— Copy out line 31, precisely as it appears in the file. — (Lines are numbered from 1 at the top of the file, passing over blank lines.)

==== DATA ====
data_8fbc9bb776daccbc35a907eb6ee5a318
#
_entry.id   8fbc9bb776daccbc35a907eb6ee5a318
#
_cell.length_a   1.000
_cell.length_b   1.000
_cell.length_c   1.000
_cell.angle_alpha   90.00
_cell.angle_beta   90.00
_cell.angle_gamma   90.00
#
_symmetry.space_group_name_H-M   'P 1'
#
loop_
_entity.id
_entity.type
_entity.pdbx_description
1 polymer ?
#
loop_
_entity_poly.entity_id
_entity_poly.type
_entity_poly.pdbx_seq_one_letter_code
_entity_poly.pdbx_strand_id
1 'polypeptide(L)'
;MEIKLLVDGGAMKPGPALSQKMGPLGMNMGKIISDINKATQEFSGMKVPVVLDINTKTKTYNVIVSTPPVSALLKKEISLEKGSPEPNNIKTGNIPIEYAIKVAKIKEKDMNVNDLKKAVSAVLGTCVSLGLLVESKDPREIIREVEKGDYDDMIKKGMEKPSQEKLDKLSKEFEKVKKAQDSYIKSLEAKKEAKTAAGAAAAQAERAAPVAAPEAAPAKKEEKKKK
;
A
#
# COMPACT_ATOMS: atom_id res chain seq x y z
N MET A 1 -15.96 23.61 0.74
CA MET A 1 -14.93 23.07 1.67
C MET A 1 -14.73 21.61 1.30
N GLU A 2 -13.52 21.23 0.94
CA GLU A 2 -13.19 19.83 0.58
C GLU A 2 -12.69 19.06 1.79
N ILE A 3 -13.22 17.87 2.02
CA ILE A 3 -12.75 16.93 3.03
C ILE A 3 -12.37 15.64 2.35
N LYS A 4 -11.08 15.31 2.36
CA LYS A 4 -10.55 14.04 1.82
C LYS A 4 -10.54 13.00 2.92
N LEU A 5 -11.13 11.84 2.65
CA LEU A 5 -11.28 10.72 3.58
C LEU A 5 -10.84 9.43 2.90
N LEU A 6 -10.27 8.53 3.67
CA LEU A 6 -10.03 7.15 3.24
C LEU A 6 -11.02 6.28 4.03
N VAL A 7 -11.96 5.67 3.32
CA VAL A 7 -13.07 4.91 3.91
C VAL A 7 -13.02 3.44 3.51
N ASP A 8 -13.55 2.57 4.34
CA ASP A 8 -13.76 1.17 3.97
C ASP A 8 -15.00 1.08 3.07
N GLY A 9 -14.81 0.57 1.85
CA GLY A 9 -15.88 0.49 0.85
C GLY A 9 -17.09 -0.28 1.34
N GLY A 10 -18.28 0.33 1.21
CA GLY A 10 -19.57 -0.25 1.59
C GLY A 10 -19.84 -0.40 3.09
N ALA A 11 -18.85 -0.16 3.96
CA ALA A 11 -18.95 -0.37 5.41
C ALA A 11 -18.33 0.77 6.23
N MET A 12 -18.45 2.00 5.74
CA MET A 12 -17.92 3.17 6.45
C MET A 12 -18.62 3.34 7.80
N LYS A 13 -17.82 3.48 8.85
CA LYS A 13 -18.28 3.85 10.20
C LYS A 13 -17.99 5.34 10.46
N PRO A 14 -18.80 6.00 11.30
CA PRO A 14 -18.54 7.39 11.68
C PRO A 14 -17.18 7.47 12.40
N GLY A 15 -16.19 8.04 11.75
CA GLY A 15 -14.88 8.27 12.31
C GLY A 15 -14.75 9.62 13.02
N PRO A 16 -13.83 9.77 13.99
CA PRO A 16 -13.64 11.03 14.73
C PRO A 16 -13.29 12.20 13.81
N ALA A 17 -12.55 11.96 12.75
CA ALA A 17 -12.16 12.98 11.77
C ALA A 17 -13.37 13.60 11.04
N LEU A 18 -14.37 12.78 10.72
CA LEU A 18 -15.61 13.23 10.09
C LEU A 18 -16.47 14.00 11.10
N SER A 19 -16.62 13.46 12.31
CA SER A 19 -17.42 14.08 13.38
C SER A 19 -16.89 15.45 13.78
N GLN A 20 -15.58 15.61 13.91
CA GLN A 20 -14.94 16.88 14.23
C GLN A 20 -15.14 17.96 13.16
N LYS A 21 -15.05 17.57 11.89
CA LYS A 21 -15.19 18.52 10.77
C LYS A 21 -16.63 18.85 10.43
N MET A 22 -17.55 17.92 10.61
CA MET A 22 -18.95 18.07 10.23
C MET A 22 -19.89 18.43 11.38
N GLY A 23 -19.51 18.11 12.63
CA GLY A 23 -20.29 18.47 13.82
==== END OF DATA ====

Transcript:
N MET A 1 -15.96 23.61 0.74